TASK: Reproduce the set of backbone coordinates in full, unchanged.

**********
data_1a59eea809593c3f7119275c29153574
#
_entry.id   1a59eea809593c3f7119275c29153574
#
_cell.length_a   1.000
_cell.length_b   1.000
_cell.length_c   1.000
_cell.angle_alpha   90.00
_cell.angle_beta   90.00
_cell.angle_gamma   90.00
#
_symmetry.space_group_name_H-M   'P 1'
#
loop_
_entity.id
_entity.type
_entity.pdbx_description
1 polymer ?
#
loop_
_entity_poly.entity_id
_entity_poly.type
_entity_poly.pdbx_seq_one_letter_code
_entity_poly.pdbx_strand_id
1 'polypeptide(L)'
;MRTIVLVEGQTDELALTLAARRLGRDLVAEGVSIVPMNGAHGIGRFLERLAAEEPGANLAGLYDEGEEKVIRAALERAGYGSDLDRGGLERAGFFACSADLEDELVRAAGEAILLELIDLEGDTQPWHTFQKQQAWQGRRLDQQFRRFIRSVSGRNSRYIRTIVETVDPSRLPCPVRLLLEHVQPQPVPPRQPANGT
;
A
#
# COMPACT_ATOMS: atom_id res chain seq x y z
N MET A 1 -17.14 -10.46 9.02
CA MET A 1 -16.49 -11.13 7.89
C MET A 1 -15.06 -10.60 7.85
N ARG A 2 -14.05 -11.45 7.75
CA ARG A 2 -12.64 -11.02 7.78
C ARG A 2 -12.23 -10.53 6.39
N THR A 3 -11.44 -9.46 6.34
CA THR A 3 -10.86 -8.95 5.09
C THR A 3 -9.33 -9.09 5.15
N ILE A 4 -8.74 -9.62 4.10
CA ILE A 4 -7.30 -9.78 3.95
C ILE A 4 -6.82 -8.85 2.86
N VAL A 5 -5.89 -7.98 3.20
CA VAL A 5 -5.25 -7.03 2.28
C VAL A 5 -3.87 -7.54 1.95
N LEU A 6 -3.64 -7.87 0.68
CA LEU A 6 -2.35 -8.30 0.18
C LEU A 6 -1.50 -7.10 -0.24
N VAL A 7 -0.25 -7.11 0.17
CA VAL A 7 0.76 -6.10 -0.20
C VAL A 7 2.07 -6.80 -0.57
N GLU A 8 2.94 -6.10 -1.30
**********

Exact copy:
data_1a59eea809593c3f7119275c29153574
#
_entry.id   1a59eea809593c3f7119275c29153574
#
_cell.length_a   1.000
_cell.length_b   1.000
_cell.length_c   1.000
_cell.angle_alpha   90.00
_cell.angle_beta   90.00
_cell.angle_gamma   90.00
#
_symmetry.space_group_name_H-M   'P 1'
#
loop_
_entity.id
_entity.type
_entity.pdbx_description
1 polymer ?
#
loop_
_entity_poly.entity_id
_entity_poly.type
_entity_poly.pdbx_seq_one_letter_code
_entity_poly.pdbx_strand_id
1 'polypeptide(L)'
;MRTIVLVEGQTDELALTLAARRLGRDLVAEGVSIVPMNGAHGIGRFLERLAAEEPGANLAGLYDEGEEKVIRAALERAGYGSDLDRGGLERAGFFACSADLEDELVRAAGEAILLELIDLEGDTQPWHTFQKQQAWQGRRLDQQFRRFIRSVSGRNSRYIRTIVETVDPSRLPCPVRLLLEHVQPQPVPPRQPANGT
;
A
#
# COMPACT_ATOMS: atom_id res chain seq x y z
N MET A 1 -17.14 -10.46 9.02
CA MET A 1 -16.49 -11.13 7.89
C MET A 1 -15.06 -10.60 7.85
N ARG A 2 -14.05 -11.45 7.75
CA ARG A 2 -12.64 -11.02 7.78
C ARG A 2 -12.23 -10.53 6.39
N THR A 3 -11.44 -9.46 6.34
CA THR A 3 -10.86 -8.95 5.09
C THR A 3 -9.33 -9.09 5.15
N ILE A 4 -8.74 -9.62 4.10
CA ILE A 4 -7.30 -9.78 3.95
C ILE A 4 -6.82 -8.85 2.86
N VAL A 5 -5.89 -7.98 3.20
CA VAL A 5 -5.25 -7.03 2.28
C VAL A 5 -3.87 -7.54 1.95
N LEU A 6 -3.64 -7.87 0.68
CA LEU A 6 -2.35 -8.30 0.18
C LEU A 6 -1.50 -7.10 -0.24
N VAL A 7 -0.25 -7.11 0.17
CA VAL A 7 0.76 -6.10 -0.20
C VAL A 7 2.07 -6.80 -0.57
N GLU A 8 2.94 -6.10 -1.30